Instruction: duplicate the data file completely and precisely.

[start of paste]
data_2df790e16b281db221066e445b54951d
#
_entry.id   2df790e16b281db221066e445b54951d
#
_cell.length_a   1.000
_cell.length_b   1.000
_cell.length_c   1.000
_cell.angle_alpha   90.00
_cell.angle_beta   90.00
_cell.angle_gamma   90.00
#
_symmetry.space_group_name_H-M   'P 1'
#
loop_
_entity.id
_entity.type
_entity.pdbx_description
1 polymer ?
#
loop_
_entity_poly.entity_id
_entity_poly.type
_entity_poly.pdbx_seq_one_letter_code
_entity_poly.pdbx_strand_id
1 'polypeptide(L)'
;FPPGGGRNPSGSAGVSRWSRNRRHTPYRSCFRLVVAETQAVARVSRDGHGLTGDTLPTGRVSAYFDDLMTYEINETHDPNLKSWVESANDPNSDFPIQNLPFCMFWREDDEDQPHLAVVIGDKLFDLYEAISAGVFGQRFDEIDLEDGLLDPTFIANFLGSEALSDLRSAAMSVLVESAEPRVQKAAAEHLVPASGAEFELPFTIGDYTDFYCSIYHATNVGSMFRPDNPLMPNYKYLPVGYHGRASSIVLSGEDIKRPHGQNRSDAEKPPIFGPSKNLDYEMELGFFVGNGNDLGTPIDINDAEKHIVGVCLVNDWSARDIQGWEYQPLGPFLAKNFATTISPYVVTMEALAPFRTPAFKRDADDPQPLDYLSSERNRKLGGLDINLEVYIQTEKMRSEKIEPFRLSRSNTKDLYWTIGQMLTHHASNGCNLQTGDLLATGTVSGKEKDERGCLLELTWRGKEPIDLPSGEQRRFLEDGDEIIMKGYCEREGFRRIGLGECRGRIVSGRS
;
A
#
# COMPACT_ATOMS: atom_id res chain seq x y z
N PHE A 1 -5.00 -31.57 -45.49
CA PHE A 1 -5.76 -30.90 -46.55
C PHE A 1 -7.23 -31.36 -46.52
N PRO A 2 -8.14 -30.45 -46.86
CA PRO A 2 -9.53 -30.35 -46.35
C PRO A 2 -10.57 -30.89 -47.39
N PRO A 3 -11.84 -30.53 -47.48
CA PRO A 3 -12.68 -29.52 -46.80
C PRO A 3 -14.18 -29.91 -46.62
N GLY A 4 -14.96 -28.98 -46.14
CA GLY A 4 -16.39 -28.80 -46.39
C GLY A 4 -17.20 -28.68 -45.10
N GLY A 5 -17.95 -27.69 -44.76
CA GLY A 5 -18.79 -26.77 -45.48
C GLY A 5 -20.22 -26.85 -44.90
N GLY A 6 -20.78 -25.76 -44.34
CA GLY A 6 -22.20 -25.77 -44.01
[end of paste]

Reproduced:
data_2df790e16b281db221066e445b54951d
#
_entry.id   2df790e16b281db221066e445b54951d
#
_cell.length_a   1.000
_cell.length_b   1.000
_cell.length_c   1.000
_cell.angle_alpha   90.00
_cell.angle_beta   90.00
_cell.angle_gamma   90.00
#
_symmetry.space_group_name_H-M   'P 1'
#
loop_
_entity.id
_entity.type
_entity.pdbx_description
1 polymer ?
#
loop_
_entity_poly.entity_id
_entity_poly.type
_entity_poly.pdbx_seq_one_letter_code
_entity_poly.pdbx_strand_id
1 'polypeptide(L)'
;FPPGGGRNPSGSAGVSRWSRNRRHTPYRSCFRLVVAETQAVARVSRDGHGLTGDTLPTGRVSAYFDDLMTYEINETHDPNLKSWVESANDPNSDFPIQNLPFCMFWREDDEDQPHLAVVIGDKLFDLYEAISAGVFGQRFDEIDLEDGLLDPTFIANFLGSEALSDLRSAAMSVLVESAEPRVQKAAAEHLVPASGAEFELPFTIGDYTDFYCSIYHATNVGSMFRPDNPLMPNYKYLPVGYHGRASSIVLSGEDIKRPHGQNRSDAEKPPIFGPSKNLDYEMELGFFVGNGNDLGTPIDINDAEKHIVGVCLVNDWSARDIQGWEYQPLGPFLAKNFATTISPYVVTMEALAPFRTPAFKRDADDPQPLDYLSSERNRKLGGLDINLEVYIQTEKMRSEKIEPFRLSRSNTKDLYWTIGQMLTHHASNGCNLQTGDLLATGTVSGKEKDERGCLLELTWRGKEPIDLPSGEQRRFLEDGDEIIMKGYCEREGFRRIGLGECRGRIVSGRS
;
A
#
# COMPACT_ATOMS: atom_id res chain seq x y z
N PHE A 1 -5.00 -31.57 -45.49
CA PHE A 1 -5.76 -30.90 -46.55
C PHE A 1 -7.23 -31.36 -46.52
N PRO A 2 -8.14 -30.45 -46.86
CA PRO A 2 -9.53 -30.35 -46.35
C PRO A 2 -10.57 -30.89 -47.39
N PRO A 3 -11.84 -30.53 -47.48
CA PRO A 3 -12.68 -29.52 -46.80
C PRO A 3 -14.18 -29.91 -46.62
N GLY A 4 -14.96 -28.98 -46.14
CA GLY A 4 -16.39 -28.80 -46.39
C GLY A 4 -17.20 -28.68 -45.10
N GLY A 5 -17.95 -27.69 -44.76
CA GLY A 5 -18.79 -26.77 -45.48
C GLY A 5 -20.22 -26.85 -44.90
N GLY A 6 -20.78 -25.76 -44.34
CA GLY A 6 -22.20 -25.77 -44.01